On the occasion of the UMMA exhibition The Six Sense of Buddhism, please join us for a Japanese tea ceremony at UMMA. Tea was valued for its medicinal and stimulating qualities, and was used daily by Buddhist monks to aid in a lifestyle that combined physical activity, intellectual expansion, and contemplation. In 16th-century Japan, the use of tea was cultivated into a refined and spiritual practice in its own right. Chanoyu, or commonly known as the Japanese tea ceremony, requires paying meticulous attention to all aspects of a carefully orchestrated environment: the sight of flower arrangements and calligraphy; the sound of water boiling; the warmth of the tea bowl; the smell and taste of the tea. Join the sensual afternoon of Chanoyu demonstrated by local practitioners of the Urasenke Konnichian, one of the three main tea schools in the lineage of the famous master Sen no Rikyū (1522–1591).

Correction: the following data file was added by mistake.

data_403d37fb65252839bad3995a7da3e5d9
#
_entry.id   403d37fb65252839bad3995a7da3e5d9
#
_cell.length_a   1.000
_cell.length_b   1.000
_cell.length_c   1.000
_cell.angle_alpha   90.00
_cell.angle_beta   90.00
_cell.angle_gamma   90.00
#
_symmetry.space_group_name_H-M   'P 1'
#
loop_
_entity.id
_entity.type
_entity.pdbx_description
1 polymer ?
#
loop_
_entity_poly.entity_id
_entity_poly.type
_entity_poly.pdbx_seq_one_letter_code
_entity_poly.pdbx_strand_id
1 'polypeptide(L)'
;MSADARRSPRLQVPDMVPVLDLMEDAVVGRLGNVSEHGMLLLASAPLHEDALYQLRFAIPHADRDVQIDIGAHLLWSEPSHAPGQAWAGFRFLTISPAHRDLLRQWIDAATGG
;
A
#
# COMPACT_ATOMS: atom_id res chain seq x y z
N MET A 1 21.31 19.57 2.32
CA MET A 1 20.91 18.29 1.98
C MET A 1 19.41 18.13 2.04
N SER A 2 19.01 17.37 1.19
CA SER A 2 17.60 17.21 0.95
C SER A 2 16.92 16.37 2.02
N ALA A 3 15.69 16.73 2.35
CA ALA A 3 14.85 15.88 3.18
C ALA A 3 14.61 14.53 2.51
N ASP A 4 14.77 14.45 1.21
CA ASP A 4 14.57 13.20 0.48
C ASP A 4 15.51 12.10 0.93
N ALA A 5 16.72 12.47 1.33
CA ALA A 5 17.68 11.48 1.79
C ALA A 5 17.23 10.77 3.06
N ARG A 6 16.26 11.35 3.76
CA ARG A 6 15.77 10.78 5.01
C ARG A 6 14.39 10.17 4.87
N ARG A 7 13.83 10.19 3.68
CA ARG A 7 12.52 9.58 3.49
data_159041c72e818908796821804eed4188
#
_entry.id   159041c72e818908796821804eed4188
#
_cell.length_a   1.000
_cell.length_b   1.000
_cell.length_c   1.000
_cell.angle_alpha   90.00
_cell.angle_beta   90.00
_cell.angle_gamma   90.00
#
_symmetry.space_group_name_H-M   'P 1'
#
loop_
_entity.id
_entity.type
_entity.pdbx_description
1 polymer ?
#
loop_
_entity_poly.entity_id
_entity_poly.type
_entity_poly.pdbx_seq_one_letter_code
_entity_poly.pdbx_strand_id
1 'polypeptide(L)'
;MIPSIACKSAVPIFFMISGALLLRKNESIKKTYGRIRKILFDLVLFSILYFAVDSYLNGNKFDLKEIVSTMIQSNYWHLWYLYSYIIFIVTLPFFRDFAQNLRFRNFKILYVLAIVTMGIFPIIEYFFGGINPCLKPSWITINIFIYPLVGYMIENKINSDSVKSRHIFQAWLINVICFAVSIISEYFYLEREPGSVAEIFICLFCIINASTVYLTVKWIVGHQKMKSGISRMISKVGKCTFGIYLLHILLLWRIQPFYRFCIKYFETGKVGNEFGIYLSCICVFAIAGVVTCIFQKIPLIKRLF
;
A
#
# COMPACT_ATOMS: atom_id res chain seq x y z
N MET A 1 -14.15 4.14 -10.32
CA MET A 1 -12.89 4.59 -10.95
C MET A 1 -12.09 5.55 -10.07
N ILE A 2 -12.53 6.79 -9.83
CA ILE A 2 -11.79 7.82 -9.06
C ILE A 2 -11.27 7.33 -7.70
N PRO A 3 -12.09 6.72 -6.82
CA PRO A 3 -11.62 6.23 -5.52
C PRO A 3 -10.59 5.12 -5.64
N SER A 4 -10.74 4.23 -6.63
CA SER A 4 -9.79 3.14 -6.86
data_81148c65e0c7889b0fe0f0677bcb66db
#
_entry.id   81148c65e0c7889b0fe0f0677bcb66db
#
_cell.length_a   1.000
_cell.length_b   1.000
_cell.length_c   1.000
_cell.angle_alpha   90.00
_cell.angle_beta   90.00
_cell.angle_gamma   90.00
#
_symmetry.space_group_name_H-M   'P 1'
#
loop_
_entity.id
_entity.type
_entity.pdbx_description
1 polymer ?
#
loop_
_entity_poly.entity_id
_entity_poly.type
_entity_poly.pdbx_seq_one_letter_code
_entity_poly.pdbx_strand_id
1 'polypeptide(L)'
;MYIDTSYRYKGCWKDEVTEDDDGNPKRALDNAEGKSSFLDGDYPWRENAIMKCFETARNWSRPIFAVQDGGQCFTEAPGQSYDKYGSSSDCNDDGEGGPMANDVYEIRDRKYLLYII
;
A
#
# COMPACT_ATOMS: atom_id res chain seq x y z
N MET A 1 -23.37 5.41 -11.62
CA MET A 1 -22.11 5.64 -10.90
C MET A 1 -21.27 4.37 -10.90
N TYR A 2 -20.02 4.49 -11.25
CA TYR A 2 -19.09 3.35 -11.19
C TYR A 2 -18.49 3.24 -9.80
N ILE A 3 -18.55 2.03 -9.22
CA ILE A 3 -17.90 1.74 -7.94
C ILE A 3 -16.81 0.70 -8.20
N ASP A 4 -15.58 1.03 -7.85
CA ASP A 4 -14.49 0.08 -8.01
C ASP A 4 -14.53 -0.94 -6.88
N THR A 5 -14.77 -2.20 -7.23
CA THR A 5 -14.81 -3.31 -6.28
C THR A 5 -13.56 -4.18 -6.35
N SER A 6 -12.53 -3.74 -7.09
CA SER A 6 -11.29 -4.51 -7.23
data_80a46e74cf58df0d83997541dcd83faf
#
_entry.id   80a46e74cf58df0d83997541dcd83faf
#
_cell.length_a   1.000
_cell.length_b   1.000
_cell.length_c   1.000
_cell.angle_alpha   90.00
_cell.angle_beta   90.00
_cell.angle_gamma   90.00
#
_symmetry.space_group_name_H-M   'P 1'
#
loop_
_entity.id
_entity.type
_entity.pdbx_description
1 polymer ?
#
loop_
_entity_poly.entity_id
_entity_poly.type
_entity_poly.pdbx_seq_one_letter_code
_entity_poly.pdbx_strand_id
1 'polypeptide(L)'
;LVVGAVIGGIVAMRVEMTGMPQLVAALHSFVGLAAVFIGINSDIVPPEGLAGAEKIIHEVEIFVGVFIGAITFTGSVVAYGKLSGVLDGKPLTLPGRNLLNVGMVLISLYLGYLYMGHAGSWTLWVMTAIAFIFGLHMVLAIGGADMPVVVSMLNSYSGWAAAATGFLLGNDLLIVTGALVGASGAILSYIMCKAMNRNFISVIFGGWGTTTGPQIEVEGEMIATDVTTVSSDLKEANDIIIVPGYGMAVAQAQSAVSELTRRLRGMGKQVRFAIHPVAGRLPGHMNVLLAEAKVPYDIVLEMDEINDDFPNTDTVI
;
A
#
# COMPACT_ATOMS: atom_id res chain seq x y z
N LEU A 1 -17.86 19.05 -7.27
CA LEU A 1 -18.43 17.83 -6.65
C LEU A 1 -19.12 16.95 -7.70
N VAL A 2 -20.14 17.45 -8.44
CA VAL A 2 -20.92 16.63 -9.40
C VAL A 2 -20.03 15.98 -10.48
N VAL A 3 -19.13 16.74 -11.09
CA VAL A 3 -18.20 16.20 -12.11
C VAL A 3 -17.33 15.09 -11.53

The Six Senses of Tea: Demonstration of Chanoyu
Lead support for The Six Senses of Buddhism is provided by the Japan Business Society of Detroit Foundation and the University of Michigan Center for Japanese Studies.